It had become easier over the years, the decades. The sight of blood on his sword, or staining the regal trim of his uniform, no longer turned his stomach. The grasp of power when he, Martha and Peri flawlessly executed a strategy no longer intoxicated him, and he no longer needed to find some sick compromise between those extremes to live with himself.
He told himself that it would end. One day, they would find the ultimate solution, or else they'd find their way out of the political labyrinth- step into the TARDIS and never return. He longed to watch the fall of this contrived throne, to flee it as he'd fled Gallifrey long ago. It often occurred to him that he couldn't quite determine how he'd brought himself to this position to begin with. When had he decided that his course had become acceptable? When had he been locked into the Supreme Coordinator's inexorable grip? Where, and when in fact, would it end?
Would it end?
"Supremo!" He was drawn from the grim reverie with vague exasperation, but was relieved to find nothing more than an Ogron guard's bark of respectful acknowledgement.
"At ease," he ordered curtly, slipping past the stationed pair to his private chambers with a nod. The moment his door was locked, the sword was discarded, the gloves and decorated sash pulled away and laid over the back of a chair to be taken for cleaning later.
His aching mind was soothed and cradled by her hum, bidding him enter and rest. She saw time, and him with it, and invariably bore no judgement. The wood of the door was warm, and when he was welcomed in, the air wafting into the console room smelled faintly of Earth's wild-flowers. The aroma bore an occasional trace of rain, her version of a lover's comforting and distracting touches. He stood at the console for a moment, hand on the locking lever and a faint smile on his face. The door to the inner corridors opened expectantly. They had company.
Ever obedient, he followed the guiding panel lights, led to his library. A tea tray was waiting on the main desk, and Martha sat beside it, absorbed in one of her favourite collections of Shakespeare's sonnets. He remembered her story of meeting the man, and gave a terse chuckle as he recounted it, stepping in when when she looked up. Her smile warmed him, just as her subsequent frown crumbled him: even without the sash, the remnants of arterial spray across his front were prominent. When their eyes met, he knew she didn't blame him, but that was little comfort, as she hardly ever did.
"He was charged with genocide," he murmured- less of an explanation, really, and more of a wool-gathering moment. "His family brought him to my main hall in shackles. To let him come to justice by standard procedure would dishonour his world." His voice was exhausted, even if his unease was well hidden. For a moment, she didn't speak, but nodded and set her book aside, preparing their tea with practised ease. He didn't sit, afraid- ridiculously enough- of ruining the furniture with blood.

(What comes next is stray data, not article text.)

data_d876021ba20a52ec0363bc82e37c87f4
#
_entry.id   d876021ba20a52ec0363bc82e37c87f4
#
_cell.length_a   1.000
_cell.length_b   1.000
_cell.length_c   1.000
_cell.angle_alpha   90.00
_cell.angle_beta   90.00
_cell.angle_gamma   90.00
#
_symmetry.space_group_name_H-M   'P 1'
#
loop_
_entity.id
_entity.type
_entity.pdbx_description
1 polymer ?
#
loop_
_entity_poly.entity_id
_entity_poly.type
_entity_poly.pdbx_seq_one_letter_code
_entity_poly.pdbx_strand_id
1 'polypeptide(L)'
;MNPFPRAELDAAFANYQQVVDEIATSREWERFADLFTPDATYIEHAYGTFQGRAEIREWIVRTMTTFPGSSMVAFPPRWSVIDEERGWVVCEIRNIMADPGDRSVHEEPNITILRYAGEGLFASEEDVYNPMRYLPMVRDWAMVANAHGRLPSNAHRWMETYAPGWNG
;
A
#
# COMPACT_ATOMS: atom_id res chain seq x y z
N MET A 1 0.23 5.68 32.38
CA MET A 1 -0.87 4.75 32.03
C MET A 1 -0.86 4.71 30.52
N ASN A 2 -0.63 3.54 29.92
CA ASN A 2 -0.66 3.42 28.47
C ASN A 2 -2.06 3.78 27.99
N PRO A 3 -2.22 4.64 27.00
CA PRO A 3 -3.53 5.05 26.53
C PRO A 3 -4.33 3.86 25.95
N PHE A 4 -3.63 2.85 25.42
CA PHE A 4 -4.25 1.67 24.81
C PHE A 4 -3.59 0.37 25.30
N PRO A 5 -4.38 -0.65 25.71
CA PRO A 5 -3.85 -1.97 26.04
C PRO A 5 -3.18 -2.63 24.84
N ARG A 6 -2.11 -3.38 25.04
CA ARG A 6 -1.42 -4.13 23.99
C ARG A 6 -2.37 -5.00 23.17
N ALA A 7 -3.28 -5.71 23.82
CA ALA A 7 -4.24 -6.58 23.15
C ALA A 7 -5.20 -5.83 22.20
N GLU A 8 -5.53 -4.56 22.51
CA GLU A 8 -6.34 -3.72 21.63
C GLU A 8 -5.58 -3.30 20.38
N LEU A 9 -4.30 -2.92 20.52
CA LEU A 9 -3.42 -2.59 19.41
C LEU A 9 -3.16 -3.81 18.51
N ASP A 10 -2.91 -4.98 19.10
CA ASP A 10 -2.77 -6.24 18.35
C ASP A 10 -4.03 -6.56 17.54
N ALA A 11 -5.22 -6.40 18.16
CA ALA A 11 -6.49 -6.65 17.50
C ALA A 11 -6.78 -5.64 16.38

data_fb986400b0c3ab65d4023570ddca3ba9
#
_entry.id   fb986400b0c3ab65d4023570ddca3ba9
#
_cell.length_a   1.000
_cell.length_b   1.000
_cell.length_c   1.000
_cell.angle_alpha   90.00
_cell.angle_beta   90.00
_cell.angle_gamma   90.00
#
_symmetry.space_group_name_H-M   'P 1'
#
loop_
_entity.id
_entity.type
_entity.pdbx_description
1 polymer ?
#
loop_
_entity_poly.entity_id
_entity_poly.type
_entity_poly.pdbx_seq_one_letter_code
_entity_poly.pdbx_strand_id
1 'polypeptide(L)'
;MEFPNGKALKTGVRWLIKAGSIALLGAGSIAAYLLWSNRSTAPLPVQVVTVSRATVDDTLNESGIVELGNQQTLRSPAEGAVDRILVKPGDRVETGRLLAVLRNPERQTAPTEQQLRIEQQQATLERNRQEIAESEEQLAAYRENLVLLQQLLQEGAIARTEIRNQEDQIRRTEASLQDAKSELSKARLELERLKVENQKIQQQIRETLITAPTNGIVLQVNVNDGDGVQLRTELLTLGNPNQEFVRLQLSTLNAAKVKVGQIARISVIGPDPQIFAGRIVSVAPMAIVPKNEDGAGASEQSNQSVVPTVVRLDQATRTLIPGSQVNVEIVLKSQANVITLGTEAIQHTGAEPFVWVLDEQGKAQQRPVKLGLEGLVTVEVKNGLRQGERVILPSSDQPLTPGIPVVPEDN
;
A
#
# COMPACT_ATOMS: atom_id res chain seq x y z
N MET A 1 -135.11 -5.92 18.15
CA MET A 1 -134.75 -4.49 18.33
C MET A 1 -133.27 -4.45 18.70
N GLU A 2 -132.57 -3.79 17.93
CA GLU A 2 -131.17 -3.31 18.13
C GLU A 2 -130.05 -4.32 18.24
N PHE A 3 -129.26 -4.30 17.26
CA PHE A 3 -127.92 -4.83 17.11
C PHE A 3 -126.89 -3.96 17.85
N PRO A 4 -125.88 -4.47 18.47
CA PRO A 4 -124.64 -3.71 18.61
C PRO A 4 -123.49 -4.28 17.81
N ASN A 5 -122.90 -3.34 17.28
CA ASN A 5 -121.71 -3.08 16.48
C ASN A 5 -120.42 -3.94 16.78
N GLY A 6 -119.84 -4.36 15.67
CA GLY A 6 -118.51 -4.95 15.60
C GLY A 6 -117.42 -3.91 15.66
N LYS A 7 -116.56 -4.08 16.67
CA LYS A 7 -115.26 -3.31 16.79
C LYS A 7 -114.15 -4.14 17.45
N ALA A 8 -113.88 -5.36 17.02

"Did you feel it?" she finally asked, pointedly pushing a cup toward his chair: and then it was acceptable to sit.
"No, thank goodness." He sipped his tea gratefully, head lowered.
"Good." It was the one and only thing she'd never forgiven, and it had only taken the one time to mend him of the habit: the bloodlust. It had taken a long time since to mend the wound between them into a scar.
"Would I be a coward," he wondered, "if I proposed we run this moment?" It was a tired question, but had become something of a ritual. Some took tea together, or read together, to maintain their solidarity. Some found it in sex, or daydreams, or families. And some... some found theirs in hope, and in somedays.
"You've never been a coward," was the same answer, warm and encouraging.
"No, and you won't be. Sarah Jane's told me about you, you know. About that Tower and the group of you, and you've told me the same things she did, so I know that part's the same. You're not a coward."
"Sarah Jane..." He rested his chin on one hand, remembering. "...d'you miss them?"
She paused a moment, frowning into her tea. This wasn't part of the ritual. "I... I'd be lying if I said no. I miss them all, very much."
"We've got the technology now to create a sister rift," he intoned, not raising his head. "You could-"
"No." The heavy finality in her tone warranted a glance up from his tea. "That timeline's gone for me- I've done too much here. I belong here now." She smiled then, and the last grisly hour was washed away as easily as mud in the rain- and the rain was shot through with cinnamon, a psychosomatic swirl of his lovers around him and a welcome haze of intent and emotion. "With you. Right?"
This was no ritual, even if the basis was the same. He played at the embrace in the air, and the coppery tinge in the collective scent was replaced with the ever odd mix of dust, ink and exosphere. Martha's smile widened, and she opened her arms. To his knees, and he was enveloped by them: his sanctuary and his agápē. This kiss was a creature in itself, a thing of healing and a joy, however small in the heart of the war around them. He was accepted, blood and all, the tyrant loved out of him in moments, and he sank to rest his head in her lap, their fingers locked.
"Absolve me," he whispered.
"Of course, Doctor."
[a/n: a future-set ficlet in an AU of 'Warmonger' by Terrance Dicks. Hush, I like surprise fluffs in the midst of angst.]